Kiwi duo make bright start in NZ Supercars practice

Championship contenders Scott McLaughlin and Fabian Coulthard have made a fast start to this weekend's Supercars event in New Zealand.

McLaughlin gave some early cheer for the Pukekohe Park Raceway fans, clocking a one minute and 02.7153 seconds fastest lap at today's opening practice session.

Fellow New Zealander Coulthard was second on the timesheets with a 1:02.8831.

Championship leader Jamie Whincup clocked the third-fastest time of the session with a 1:02.9404.

The trio are separated by a total of 27 points in the championship standings heading into this weekend's penultimate event of the season.

Ford's Chaz Mostert and Holden's Shane Van Gisbergen are the other drivers in contention for this year's title but could only manage the 11th and 19th fastest times of the session.

The opening practice on the resurfaced Pukekohe track featured several drivers coming unstuck.

Coulthard and McLaughlin both had a spin in the grass at the 2.91km circuit's hairpin while Holden's Aaren Russell caused a brief pause in the session when he got stuck in a gravel trap at turn one.

Jack Perkins, driving the Lucas Dumbrell Motorsport Holden after the team parted ways with Alex Rullo earlier in the week, made early contact with a wall after running wide and finished the session dead last on the timesheets.

Today's action wraps up with a second practice run from 3.10pm.

SCOTT MCLAUGHLIN / ALEXANDRE PREMAT (Shell Penske Ford). Supercheap Auto Bathurst 1000. 2017 Virgin Australia Supercars Championship Round 11. Mount Panorma, Bathurst NSW 8 October 2017. Photo Clay Cross / photosport.nz
Kiwi driver Scott McLaughlin in action for Ford at Mount Panorama, Bathurst. Source: Photosport


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'It's the only thing I ever want to do' - Kiwi teen hoping to become motorsport's next big thing

With Kiwi driver Brendon Hartley's driving in Formula One this season, it might not be too long until the motorsport world is graced by another New Zealand born talent.

At the age of 15, Pukekohe native Liam Lawson is proving every bit a star turn as the likes of Hartley and Scott Dixon, this year taking out the New Zealand Formula Ford title, with an astonishing 14 from 15 races.

Lawson then headed to Australia, taking part in his first season in Formula 4, finishing second to cement his status as a rising star.

"I've had a lot of conversations about what I would do if I wasn't racing - and I have no idea what I'd do," Lawson told 1 NEWS.

"It's the only thing I ever want to do."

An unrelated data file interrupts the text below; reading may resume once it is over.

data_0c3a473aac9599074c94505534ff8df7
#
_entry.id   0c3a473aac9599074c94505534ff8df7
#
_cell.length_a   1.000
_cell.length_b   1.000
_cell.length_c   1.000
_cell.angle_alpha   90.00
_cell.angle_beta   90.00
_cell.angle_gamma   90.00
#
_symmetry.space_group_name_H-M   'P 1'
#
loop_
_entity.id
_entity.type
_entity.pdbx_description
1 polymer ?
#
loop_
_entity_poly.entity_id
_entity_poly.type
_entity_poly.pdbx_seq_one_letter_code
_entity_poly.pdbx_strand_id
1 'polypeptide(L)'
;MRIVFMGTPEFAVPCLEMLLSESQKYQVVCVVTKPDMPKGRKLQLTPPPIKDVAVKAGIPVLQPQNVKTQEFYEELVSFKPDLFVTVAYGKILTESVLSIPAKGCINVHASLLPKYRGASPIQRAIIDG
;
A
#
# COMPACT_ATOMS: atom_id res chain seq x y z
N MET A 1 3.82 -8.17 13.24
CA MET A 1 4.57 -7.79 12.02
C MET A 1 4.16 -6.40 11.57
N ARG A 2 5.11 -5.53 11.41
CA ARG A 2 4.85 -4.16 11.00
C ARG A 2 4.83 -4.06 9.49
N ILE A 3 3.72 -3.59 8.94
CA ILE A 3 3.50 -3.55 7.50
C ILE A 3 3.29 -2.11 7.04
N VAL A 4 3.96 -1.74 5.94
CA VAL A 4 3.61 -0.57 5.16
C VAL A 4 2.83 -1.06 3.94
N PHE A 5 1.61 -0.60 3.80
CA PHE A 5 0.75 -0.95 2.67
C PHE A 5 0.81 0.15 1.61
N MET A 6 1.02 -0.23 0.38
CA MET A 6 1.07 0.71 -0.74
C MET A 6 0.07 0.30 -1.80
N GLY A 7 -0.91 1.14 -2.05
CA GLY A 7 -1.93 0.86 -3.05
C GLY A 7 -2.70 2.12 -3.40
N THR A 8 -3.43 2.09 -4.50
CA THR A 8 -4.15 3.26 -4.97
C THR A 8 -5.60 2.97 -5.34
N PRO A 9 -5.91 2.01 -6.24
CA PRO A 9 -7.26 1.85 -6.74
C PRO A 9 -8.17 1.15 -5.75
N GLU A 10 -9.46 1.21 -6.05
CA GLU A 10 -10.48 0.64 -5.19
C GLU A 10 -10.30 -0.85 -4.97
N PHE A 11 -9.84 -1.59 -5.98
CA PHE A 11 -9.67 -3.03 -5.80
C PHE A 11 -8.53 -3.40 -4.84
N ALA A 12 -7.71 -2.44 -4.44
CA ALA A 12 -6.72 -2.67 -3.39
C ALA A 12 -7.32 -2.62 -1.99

Lawson's successes have also caught the eye of New Zealand motorsport legend, Ken Smith - the mentor of Brendon Hartley - who likes what he sees in the youngster.

"It's either born in you, you can do it, or you can't," he said.

"You see a lot of kids that drive and they go good, but there's ones that are exceptional - and he's exceptional."

So with the likes of Hartley and Dixon helping put New Zealand motorsport on the map in recent times, hopefully it won't be too long before Liam Lawson can add his name to the list of Kiwis to shine on racing's biggest stages.


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'It's all part of the apprenticeship' – Brendon Hartley's manager philosophical after Mexican F1 disaster

Kiwi Formula 1 driver Brendon Hartley will only grow from his disappointing result at the Mexican Grand Prix this morning, according to his manager Peter Johnston.

Hartley, 27, started this morning's race 17th on the grid, moving up to 11th before disaster struck on the 32nd lap, with his Toro Rosso car catching fire - forcing him to retire from the race.

Speaking to 1 NEWS, Johnston said that the setback can only be a good thing for Hartley's development as a driver, as the Kiwi seeks a full time role with Toro Rosso in 2018.

"Overall, I think he did a fantastic job," he said.

"Okay, he retired today with another engine problem, but it's all about mileage, and learning about being a Formula 1 driver."

"It's all part of the apprenticeship."

Johnston was also adamant that Hartley would have pushed for honours in today's race, were it not for his car troubles.

"He showed that he's got quicker and quicker."

"I think, all things being equal and if his motor would've lasted, he would have been in the points."

"Between eighth and tenth he could have easily achieved."

The Kiwi driver again impressed before engine troubles saw him out of the race. Source: 1 NEWS


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